It wasn't quite an act of Congress, but it was a fine example of what cooperation among San Juan County's state legislators can do.
In the last legislative session, which ended last month, Aztec secured more than $3.8 million of state capital outlay funding for the East Aztec Arterial Route project.
The project will create a loop on the east side of the city — starting on U.S. 550 near the new Mictrotel Hotel and rejoining the highway by way of the Navajo Dam Road — that bypasses the city's downtown area.
Currently, U.S. 550 is the main route trucks from Albuquerque and Santa Fe take to get to Colorado and other places in the region. They rumble through downtown past historic buildings and a school.
City leaders have expressed concerns about the safety of students and pedestrians. And the heavy trucks destroy roads and create vibrations that threaten the structures of those historic buildings.
The arterial is expected not only to relieve that pressure, but to provide development opportunities along the route — which will pass by Tiger Park — for big box stores or other commercial enterprises.
Since 2005 the city has been turned down 11 times for this funding.
But this year, Rep. Paul Bandy, R-Aztec, led the way by sponsoring the appropriation bill, which was part of his House Capital Outlay request.
Bandy and the other legislators — Sen. Bill Sharer, R-Farmington; Sen. Steve Neville, R- Aztec ; Rep. Tom Taylor, R-Farmington; Rep. James Strickler, R-Farmington; and Rep. Sharon Clahchischilliage, R-Kirtland — wrote a letter in support of the project.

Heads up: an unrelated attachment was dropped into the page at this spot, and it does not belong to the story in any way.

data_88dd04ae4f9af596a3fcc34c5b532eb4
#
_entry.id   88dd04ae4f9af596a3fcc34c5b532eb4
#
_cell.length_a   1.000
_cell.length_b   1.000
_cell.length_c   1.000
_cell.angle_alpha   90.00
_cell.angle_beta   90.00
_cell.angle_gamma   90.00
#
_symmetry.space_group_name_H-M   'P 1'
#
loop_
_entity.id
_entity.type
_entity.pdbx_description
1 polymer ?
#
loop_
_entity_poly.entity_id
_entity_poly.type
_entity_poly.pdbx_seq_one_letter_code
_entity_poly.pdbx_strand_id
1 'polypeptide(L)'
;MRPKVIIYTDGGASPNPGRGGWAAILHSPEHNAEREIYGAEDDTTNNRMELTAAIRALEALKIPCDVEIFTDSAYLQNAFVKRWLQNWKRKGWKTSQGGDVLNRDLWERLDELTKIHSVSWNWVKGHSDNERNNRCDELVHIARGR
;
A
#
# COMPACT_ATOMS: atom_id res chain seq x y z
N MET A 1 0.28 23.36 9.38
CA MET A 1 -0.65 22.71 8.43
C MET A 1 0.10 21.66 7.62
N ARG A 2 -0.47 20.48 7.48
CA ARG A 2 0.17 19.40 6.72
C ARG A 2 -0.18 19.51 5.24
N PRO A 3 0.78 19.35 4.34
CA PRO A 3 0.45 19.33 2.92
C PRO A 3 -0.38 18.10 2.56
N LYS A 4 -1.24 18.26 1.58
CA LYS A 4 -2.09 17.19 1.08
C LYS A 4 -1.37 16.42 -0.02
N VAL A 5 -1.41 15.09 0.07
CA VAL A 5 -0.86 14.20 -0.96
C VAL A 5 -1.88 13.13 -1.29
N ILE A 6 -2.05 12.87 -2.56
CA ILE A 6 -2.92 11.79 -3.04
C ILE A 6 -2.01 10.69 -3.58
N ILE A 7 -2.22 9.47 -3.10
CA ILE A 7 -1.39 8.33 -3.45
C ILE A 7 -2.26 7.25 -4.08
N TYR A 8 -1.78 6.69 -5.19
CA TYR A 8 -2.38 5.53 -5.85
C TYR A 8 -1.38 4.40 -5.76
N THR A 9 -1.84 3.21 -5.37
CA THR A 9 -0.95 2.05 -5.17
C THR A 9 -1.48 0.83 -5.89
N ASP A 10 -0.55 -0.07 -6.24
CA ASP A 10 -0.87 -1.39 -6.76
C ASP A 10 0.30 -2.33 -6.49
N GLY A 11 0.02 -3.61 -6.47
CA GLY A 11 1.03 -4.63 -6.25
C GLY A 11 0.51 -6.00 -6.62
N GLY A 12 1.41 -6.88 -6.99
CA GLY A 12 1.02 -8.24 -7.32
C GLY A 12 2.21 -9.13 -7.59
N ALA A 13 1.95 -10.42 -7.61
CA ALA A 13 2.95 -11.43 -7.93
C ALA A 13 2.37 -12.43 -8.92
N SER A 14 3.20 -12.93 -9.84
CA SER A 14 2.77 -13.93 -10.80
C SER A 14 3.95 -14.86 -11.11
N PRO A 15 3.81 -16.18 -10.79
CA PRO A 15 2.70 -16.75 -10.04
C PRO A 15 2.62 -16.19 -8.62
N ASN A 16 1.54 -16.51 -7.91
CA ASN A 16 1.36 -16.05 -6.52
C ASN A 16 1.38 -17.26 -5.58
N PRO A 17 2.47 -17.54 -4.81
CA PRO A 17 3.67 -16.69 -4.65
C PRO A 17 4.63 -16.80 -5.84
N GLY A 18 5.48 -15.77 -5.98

Aztec Mayor Sally Burbridge and city commissioners Sherri Sipe and Roberta Locke went to Santa Fe during the legislative session and met with Gov. Susana Martinez's staff to discuss the project. The governor ultimately approved the funding.
We love it when a plan comes together. Our lawmakers were able to present a united front that can create serious leverage at the Roundhouse, where just about everyone comes with a funding request.
The cities in the area are often pitted against each other when it comes to securing state money. But we believe the legislators came together and set an appropriate priority for this session.
The arterial is badly needed in Aztec as the town begins a project that will connect the downtown with Aztec Ruins National Monument with a pedestrian bridge over the Animas River. Ultimately, the plan is to create an historic zone that will increase tourist traffic. We think that could benefit other cities in the area as well.
The city is about $3.2 million short of being able to pay for the entire route. But officials are working with the state Department of Transportation to find funding and are applying for federal grants.
"By this time next year, we'll have the funding for this project," said City Manager Joshua Ray. "We're looking at 2015. I'm very optimistic. We're going to get this done."
Sounds good to us.